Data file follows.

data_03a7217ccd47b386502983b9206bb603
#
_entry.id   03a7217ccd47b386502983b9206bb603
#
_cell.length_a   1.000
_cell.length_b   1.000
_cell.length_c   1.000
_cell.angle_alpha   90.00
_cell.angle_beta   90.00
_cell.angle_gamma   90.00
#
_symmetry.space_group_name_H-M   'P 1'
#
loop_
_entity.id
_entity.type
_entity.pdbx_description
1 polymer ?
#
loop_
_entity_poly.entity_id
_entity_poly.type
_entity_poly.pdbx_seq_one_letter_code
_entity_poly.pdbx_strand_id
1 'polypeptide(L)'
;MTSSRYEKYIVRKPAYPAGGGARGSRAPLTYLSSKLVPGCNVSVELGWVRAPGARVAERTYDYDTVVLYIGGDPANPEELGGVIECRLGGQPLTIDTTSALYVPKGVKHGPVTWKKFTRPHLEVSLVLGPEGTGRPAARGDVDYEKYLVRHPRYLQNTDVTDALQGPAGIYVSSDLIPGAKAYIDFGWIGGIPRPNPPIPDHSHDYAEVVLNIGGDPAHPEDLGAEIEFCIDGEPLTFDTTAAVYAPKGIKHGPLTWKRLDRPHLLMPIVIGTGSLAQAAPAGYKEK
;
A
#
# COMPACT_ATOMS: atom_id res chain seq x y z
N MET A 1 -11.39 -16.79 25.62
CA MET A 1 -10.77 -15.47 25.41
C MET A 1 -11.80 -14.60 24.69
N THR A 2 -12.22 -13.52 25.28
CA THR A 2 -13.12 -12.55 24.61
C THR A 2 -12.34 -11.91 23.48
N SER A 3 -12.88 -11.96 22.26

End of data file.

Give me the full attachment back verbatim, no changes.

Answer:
data_03a7217ccd47b386502983b9206bb603
#
_entry.id   03a7217ccd47b386502983b9206bb603
#
_cell.length_a   1.000
_cell.length_b   1.000
_cell.length_c   1.000
_cell.angle_alpha   90.00
_cell.angle_beta   90.00
_cell.angle_gamma   90.00
#
_symmetry.space_group_name_H-M   'P 1'
#
loop_
_entity.id
_entity.type
_entity.pdbx_description
1 polymer ?
#
loop_
_entity_poly.entity_id
_entity_poly.type
_entity_poly.pdbx_seq_one_letter_code
_entity_poly.pdbx_strand_id
1 'polypeptide(L)'
;MTSSRYEKYIVRKPAYPAGGGARGSRAPLTYLSSKLVPGCNVSVELGWVRAPGARVAERTYDYDTVVLYIGGDPANPEELGGVIECRLGGQPLTIDTTSALYVPKGVKHGPVTWKKFTRPHLEVSLVLGPEGTGRPAARGDVDYEKYLVRHPRYLQNTDVTDALQGPAGIYVSSDLIPGAKAYIDFGWIGGIPRPNPPIPDHSHDYAEVVLNIGGDPAHPEDLGAEIEFCIDGEPLTFDTTAAVYAPKGIKHGPLTWKRLDRPHLLMPIVIGTGSLAQAAPAGYKEK
;
A
#
# COMPACT_ATOMS: atom_id res chain seq x y z
N MET A 1 -11.39 -16.79 25.62
CA MET A 1 -10.77 -15.47 25.41
C MET A 1 -11.80 -14.60 24.69
N THR A 2 -12.22 -13.52 25.28
CA THR A 2 -13.12 -12.55 24.61
C THR A 2 -12.34 -11.91 23.48
N SER A 3 -12.88 -11.96 22.26